Palm Oil Free Products

The Problem with Palm Oil


Demand for palm oil has undergone phenomenal growth in recent years and is expected to more than double by 2030 and triple by 2050.

Increased production has involved the clearing of virgin forest and peatlands in South East Asia, spelling disaster for local communities, biodiversity and climate change. Indonesia alone already has over 6 million hectares of plantations.

The demand is fed by the food and cosmetics industries, and increasing for use in biofuels. 

Consumers increasingly want to avoid the ingredient where possible, but it's a tricky task as it's used in so many products - more than 10% of supermarket products from margarine and oven chips to soaps and detergents.  




'Palm Oil Free' Product List

With your help we've begun compiling a 'palm oil free' list. You can help us to grow it by:

emailing our News Editor address 

posting in the Forum

with details of any products that are palm oil free and we'll add them to the list. 


All the products listed receive our best rating for their palm oil sourcing policy. Not all are 'palm oil free', those that are not have reference to their policy in brackets.


Baby Food  
also see our baby food buyers' guide  
Ella's Kitchen  
Plum Baby (uses organically certified palm oil)
Peter Rabbit (PR Organics Ltd) (uses organically certified palm oil)
So Baby  
Truuuly Scrumptious (Kealth Foods Ltd)  
also see our biscuits buyers' guide  
Aristan (palm oil from sustainable sources)
Biona (Windmill) (organical palm oil from sustainable sources)
Cereal Bars  
also see our cereal bar buyers' guide  
Burton's Foods (100% Green Palm certificated)
Dove's Farm (sustainable, organic, non GM)
GranoVita (palm oil from sustainable sources)
Ma Baker  
Paterson's Oatcakes  
Traidcraft (Green Palm scheme sustainable sources)
Chocolate Bars  
also see our chocolate bar buyers' guide  
Divine and Dubble  
Lindt & Sprüngli solid bars  
RSPB Fairtrade & Organic (palm oil from sustainable sources)
Traidcraft chocolate  
Windmill (organic oil from Pro Forest certified sustainable source)
Pet Food  
also see our pet food buyers' guide  
also see our shampoo buyers' guide  
Caurnie Soap company  
Faith in Nature (some commitments, small ethical company)
Green people (some commitments, small ethical company)
Healthquest international (some commitments, small ethical company)
Lavera (certified sustainable)
Marks & Spencer (purchases Green Palm Certificates for palm oil used in M&S products)
Natural Spa Supplies  
Neal's Yard (certified sustainable)
Pure Nuff Stuff  
Triangle wholefoods  
Weleda (certified sustainable from Ecocert)
also see our soap buyers' guide  
Beyond Organic skin care  
Body Shop soap (sustainably sourced)
Earth Warrior soap  
Handmade Norfolk Soap  



Ethical Consumer Palm Oil Scoring Policy

If a company uses palm oil in its products and none of the conditions listed below are met, it will lose half marks in our rating system in the categories of climate change, habitats & resources and human rights.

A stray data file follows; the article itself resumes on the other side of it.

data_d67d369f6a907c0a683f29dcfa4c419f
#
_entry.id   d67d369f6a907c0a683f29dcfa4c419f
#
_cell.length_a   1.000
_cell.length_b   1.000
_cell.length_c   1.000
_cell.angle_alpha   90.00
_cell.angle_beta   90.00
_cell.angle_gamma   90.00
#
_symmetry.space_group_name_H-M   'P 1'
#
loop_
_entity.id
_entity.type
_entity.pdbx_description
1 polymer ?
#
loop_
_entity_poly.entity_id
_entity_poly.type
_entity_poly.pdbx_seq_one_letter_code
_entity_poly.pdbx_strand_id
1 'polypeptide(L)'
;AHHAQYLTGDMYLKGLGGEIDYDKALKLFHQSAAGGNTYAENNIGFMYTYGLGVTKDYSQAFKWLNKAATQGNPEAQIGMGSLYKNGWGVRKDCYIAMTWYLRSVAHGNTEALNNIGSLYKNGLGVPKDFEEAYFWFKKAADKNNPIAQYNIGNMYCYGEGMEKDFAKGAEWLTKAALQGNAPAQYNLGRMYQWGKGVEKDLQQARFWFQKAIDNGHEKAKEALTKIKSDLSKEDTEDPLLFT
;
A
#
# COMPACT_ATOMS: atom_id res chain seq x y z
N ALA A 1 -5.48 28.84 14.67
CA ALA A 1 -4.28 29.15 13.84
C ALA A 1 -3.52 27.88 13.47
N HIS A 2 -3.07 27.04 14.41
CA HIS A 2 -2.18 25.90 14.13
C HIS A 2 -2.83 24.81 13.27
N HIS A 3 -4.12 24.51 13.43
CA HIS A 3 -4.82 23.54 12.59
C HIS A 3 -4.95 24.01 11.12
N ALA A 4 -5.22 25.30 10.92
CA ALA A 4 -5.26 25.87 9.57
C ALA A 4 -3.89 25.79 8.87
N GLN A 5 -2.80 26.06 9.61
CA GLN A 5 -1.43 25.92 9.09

If a company is a producer or major trader of palm oil, it will lose full marks in these categories. This is due to the massive environmental and social impacts of palm oil production.  For further information on these impacts, see reading list below.


We do not take into account future commitments to source sustainable palm oil as a result of the fact that the negative effects of palm oil production have been apparent for at least five years: The RSPO published its Principles & Criteria for sustainable palm oil production in 2005.


A company will not lose marks in the above categories if one of the following applies:

1) It does not use palm oil
2) It only uses certified organic palm oil
3) It only uses Certified Sustainable Palm Oil (CSPO)
4) It purchases GreenPalm certificates for 100% of its palm oil
5) It is a small company (turnover below £5 million) providing ethical alternatives that has made some commitment to sustainable palm oil use
6) It is a company providing ethical alternatives that avoids palm oil where possible, whose palm oil suppliers are members of the RSPO, and who provides the name of its suppliers to Ethical Consumer.


Related Articles


"Don't buy palm oil", Ethical Consumer, May/June 2010, Issue 112. 

"Sustainable Palm Oil", Ethical Consumer, May/June 2008, Issue 124.


External Links

"How the palm oil industry is Cooking the Climate", Greenpeace, November 2007. 

"A fresh approach to delivering sustainability", GreenPalm, 2009.

"Losing Ground: The human rights impacts of oil palm plantation expansion in Indonesia", Friends of the Earth, LifeMosaic and Sawit Watch, February 2008.

"The flow of palm oil Colombia- Belgium/Europe: A study from a human rights perspective", Human Rights Everywhere, November 2006.

"Regional perspectives on plantations: An overview on Western and Central Africa", World Rainforest Movement briefing, December 2008.

"Illegal forest clearance and RSPO greenwash: Case studies of Sinar Mas", Greenpeace, February 2009.

Palm Oil Action

Rainforest Action Network












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